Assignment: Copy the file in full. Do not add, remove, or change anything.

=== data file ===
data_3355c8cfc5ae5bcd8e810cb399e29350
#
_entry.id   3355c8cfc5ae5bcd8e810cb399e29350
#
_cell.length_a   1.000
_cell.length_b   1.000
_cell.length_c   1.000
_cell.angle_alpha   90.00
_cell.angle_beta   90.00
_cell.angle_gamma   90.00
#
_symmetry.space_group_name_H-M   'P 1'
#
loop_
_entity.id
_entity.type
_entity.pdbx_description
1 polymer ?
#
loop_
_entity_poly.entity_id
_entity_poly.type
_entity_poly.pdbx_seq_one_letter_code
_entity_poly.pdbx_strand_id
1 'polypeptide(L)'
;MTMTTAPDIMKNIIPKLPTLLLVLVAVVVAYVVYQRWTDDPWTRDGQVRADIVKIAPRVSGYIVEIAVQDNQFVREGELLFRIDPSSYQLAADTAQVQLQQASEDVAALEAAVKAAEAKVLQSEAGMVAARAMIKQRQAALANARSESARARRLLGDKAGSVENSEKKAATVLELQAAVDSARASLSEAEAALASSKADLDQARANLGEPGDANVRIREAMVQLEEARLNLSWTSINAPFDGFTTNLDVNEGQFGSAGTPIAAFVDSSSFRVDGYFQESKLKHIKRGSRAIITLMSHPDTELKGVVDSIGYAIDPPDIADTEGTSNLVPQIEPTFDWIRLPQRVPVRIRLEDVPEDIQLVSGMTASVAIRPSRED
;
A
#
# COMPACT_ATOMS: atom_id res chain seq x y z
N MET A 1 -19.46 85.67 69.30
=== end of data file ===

data_3355c8cfc5ae5bcd8e810cb399e29350
#
_entry.id   3355c8cfc5ae5bcd8e810cb399e29350
#
_cell.length_a   1.000
_cell.length_b   1.000
_cell.length_c   1.000
_cell.angle_alpha   90.00
_cell.angle_beta   90.00
_cell.angle_gamma   90.00
#
_symmetry.space_group_name_H-M   'P 1'
#
loop_
_entity.id
_entity.type
_entity.pdbx_description
1 polymer ?
#
loop_
_entity_poly.entity_id
_entity_poly.type
_entity_poly.pdbx_seq_one_letter_code
_entity_poly.pdbx_strand_id
1 'polypeptide(L)'
;MTMTTAPDIMKNIIPKLPTLLLVLVAVVVAYVVYQRWTDDPWTRDGQVRADIVKIAPRVSGYIVEIAVQDNQFVREGELLFRIDPSSYQLAADTAQVQLQQASEDVAALEAAVKAAEAKVLQSEAGMVAARAMIKQRQAALANARSESARARRLLGDKAGSVENSEKKAATVLELQAAVDSARASLSEAEAALASSKADLDQARANLGEPGDANVRIREAMVQLEEARLNLSWTSINAPFDGFTTNLDVNEGQFGSAGTPIAAFVDSSSFRVDGYFQESKLKHIKRGSRAIITLMSHPDTELKGVVDSIGYAIDPPDIADTEGTSNLVPQIEPTFDWIRLPQRVPVRIRLEDVPEDIQLVSGMTASVAIRPSRED
;
A
#
# COMPACT_ATOMS: atom_id res chain seq x y z
N MET A 1 -19.46 85.67 69.30